August 28, 2002

RICHARD POSNER REVIEWS Alan Dershowitz’s new book on terrorism in The New Republic. Although Posner is appropriately critical of Dershowitz’s general tendency toward showboating (the opening paragraph is delightful on this subject), he’s surprisingly positive of the book, concluding:

Dershowitz’s book will anger unreconstructed civil libertarians, the government-phobes on the extreme right, and Arafat’s European apologists. That is a considerable merit; but more important is that he has shown that international terrorism does not present an insoluble contradiction between the Constitution and American security.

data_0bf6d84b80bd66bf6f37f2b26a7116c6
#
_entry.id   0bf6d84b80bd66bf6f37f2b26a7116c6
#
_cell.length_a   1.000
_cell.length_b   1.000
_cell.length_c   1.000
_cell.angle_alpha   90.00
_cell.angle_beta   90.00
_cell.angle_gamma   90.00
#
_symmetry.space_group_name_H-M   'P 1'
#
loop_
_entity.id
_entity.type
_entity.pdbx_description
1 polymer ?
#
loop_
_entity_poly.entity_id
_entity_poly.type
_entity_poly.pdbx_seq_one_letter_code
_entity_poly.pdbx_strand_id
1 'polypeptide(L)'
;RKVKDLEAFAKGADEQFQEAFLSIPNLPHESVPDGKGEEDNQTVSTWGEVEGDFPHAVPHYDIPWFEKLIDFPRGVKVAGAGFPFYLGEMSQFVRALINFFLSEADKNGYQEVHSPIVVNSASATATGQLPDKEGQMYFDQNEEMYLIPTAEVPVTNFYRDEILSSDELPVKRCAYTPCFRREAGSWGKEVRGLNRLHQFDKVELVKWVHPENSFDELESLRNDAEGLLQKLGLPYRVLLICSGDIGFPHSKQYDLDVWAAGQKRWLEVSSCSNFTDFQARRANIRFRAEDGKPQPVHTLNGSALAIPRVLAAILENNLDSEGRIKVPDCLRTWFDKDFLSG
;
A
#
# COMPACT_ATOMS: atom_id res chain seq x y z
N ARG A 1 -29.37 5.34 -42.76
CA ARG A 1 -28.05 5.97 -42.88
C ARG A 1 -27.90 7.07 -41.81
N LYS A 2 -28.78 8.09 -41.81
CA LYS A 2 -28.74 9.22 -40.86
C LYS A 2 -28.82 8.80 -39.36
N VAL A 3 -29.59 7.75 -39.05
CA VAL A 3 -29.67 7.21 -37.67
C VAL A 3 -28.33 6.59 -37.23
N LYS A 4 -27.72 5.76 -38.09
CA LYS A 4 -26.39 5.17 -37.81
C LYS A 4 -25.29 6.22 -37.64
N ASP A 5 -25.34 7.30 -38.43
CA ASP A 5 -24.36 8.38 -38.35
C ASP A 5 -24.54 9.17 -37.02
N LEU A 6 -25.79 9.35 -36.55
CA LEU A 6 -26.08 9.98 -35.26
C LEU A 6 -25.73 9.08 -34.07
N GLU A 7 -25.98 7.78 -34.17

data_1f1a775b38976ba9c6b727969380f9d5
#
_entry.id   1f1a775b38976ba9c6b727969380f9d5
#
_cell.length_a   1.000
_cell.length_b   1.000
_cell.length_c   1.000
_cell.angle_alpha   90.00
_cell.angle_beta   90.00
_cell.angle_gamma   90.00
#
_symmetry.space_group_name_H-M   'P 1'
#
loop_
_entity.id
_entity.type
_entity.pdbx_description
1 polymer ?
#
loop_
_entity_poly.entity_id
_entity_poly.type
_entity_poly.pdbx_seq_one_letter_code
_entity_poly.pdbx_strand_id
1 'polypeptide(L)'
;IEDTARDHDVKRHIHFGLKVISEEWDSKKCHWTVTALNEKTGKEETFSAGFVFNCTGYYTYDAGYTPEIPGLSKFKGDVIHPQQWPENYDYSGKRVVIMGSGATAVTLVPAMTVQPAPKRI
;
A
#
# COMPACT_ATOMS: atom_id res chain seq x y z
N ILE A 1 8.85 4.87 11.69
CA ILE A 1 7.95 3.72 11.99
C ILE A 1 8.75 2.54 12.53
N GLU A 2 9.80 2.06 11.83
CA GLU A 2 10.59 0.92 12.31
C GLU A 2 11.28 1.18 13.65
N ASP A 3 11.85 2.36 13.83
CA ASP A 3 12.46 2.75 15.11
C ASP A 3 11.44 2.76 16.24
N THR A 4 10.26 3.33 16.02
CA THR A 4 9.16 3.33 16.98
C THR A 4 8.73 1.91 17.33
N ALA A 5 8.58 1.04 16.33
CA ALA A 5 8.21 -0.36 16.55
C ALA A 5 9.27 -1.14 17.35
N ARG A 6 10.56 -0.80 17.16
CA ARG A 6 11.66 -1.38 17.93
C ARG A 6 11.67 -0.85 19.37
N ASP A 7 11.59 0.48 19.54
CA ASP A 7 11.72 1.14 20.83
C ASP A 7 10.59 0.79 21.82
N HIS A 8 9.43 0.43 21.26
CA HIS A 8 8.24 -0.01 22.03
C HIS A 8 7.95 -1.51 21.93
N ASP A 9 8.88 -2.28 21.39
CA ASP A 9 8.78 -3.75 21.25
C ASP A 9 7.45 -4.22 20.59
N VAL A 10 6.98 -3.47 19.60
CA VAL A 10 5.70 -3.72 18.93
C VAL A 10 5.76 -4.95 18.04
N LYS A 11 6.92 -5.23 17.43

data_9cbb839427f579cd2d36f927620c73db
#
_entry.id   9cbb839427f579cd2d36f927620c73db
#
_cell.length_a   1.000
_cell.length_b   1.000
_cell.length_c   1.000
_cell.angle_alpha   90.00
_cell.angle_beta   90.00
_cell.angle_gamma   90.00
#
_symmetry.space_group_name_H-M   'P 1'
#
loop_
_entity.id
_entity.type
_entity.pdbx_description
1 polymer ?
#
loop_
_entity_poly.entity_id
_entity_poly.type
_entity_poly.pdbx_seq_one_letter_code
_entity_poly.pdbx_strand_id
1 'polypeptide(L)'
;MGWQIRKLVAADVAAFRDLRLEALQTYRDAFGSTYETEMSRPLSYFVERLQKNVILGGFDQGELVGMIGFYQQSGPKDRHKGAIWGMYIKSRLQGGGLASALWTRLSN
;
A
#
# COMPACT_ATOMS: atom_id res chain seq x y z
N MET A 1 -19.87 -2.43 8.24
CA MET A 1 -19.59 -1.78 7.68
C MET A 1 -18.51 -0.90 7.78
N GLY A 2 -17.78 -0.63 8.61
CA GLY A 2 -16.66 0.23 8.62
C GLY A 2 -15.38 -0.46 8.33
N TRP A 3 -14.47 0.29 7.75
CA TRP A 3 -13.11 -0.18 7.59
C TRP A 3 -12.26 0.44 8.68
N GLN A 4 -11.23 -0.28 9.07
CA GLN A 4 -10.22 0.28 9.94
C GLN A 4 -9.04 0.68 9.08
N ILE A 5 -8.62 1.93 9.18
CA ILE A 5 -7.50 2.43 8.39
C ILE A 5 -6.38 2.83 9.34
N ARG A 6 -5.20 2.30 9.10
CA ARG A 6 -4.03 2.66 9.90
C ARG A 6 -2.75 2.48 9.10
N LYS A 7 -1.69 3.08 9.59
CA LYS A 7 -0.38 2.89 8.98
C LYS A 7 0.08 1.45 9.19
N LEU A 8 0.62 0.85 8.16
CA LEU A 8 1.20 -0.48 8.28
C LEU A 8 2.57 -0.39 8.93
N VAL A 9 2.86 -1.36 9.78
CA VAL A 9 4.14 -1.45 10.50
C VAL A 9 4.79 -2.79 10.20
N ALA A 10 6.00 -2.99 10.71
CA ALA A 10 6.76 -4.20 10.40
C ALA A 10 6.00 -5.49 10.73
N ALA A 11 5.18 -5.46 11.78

I agree that there’s no “insoluble contradiction” there and I think it’s unfortunate that both advocates of law enforcement power and civil libertarians often act as if there is an inevitable tradeoff between freedom and security. But many things that enhance security (like killing Al Qaeda in Afghanistan, or in any other country where they may be found) pose no risk to freedom. And many things that intrude on freedom (like airport tweezer-confiscation policies) do nothing to enhance security. We forget this at our peril.

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